My nine year old son and I are heading to school when a program on the radio catches our attention. It is a story about a Native American man describing how as a boy he was sent away from his home in a reservation to live with a white foster family. He describes the challenges of his life, from living in a teepee to waking up inside 4 walls, from being surrounded by the love of his family and community to starting a life among strangers. He speaks about difficulties growing up, the trying to figure out who he was, the sense of loss and the lack of belonging… We arrive to school and I sit in the car in silence. My son asks to learn more about what happened to that man when he was a boy… We talk, I speak  – tears streaming down my face –  about injustice, the difficult life of minority children misunderstood by a system that thought that it was doing what was best for society… We get off the car and head into his elementary school… As we walk into the building, the last phrase in the story,The difference between running away and running home is whether you are running in the direction you belong” is still resonating in my heart…

The school secretary calls my attention: “You speak Spanish!!! I need you… I don’t know what is going on. She doesn’t speak English. I need you to speak to this woman”. And grabbing my arm she walks me out again towards a car parked at the curve. A woman is outside the car, begging someone inside to get out. Inside the car, holding herself curled up in in a ball is a young Hispanic girl. She looks my son’s age. The woman tells me in Spanish: “I can’t get her out of the car, she won’t come to school. Every day is like this. I can’t get her out of bed, can’t get her into the car, I need help. She needs to be in school, they are going to send the police if she does not attend school”. I introduce myself and tell her “I was just asked to help because I speak Spanish, I do not work for the school, I am just a mom. Is there anything I can do to help?”

The woman looks at me and with a sad face says “Gracias, it has been like this since her father left”. I open the car door and ask the girl if she is willing to talk to me. She keeps her eyes shut. I speak softly, and sit beside her in the back seat. I tell her I mean no threat, I want to know if I can help. She opens her beautiful brown eyes but shows no expression. Only for a few seconds her eyes make contact with mine… Hollow, no fear, no dare, no shine. I am trying to recognize whether this is pain or grief, or severe depression. She looks at the distance and walks out of the car. She does not say a word. She does not cry. She stands and looks away. The school secretary tells the girl “Your mom is right; the law says you must be in school”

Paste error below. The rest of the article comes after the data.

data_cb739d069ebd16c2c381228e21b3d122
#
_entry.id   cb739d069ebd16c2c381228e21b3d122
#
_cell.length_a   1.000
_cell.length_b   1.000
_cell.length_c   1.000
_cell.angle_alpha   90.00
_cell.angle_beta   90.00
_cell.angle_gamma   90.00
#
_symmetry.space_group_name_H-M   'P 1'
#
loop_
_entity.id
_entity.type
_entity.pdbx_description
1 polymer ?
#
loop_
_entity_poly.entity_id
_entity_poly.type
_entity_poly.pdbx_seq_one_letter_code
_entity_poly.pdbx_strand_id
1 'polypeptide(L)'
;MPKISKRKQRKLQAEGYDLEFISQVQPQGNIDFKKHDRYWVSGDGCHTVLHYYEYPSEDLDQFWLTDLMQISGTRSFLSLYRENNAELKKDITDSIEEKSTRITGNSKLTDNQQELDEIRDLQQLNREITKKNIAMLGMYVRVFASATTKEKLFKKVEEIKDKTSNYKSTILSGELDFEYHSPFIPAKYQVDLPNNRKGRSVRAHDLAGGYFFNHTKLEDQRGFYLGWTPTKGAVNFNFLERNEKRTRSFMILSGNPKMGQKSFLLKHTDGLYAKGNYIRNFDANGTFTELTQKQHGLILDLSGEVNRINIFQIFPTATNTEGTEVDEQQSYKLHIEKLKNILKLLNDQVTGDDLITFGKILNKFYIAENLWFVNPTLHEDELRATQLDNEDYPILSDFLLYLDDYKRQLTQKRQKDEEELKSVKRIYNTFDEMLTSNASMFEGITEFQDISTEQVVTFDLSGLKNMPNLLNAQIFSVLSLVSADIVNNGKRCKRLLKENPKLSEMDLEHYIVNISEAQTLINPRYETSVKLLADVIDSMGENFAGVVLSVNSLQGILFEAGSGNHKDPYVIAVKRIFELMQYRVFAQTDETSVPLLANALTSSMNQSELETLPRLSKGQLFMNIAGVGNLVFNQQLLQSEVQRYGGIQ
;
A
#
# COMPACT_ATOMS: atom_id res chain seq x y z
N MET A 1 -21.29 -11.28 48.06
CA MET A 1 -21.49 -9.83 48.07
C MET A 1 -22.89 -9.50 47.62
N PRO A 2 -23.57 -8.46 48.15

I tell her mom that I will not translate this to the staff: “Al padre, lo hicieron irse? (Her father, was he made to leave?” ” Si”, the woman answers “lo deportaron” (yes, he was deported)”.  I talk to the girl and offer to hear her if she wants to tell me how she feels, I offer to walk with her into the school. The woman says she will “get fired if she continues to arrive late to work… This is happening every morning”.  I say to the girl: “Let’s help mom get to work”. The woman adds “I have been trying to find them, I have talked even with the Mexican embassy, and nobody can help me. No one knows where they are. I can’t deal with this. I love her, but she wants to run away to her family.”

“But.. you…” I start. “All of them were deported”  the woman adds. “I was their neighbor, I took her in. They asked me to keep her and give her a better life. She is the only American citizen in the family. They were all deported. But all she wants is to see them. Every day is the same. She wants to run home to them”…


One thought on “Belonging

  1. This story resonates in my mind every time I hear discussion about immigration reform. Four hundred thousand people were deported by the federal government in 2010. And in 2011 there were at least 5100 children in foster care whose parents had been deported or detained. The numbers are larger in states and counties where local police participate in immigration enforcement. These families face barriers to reunification due to different factors; children are at times indefinitely separated from their parents because juvenile dependency courts often terminate parental rights.

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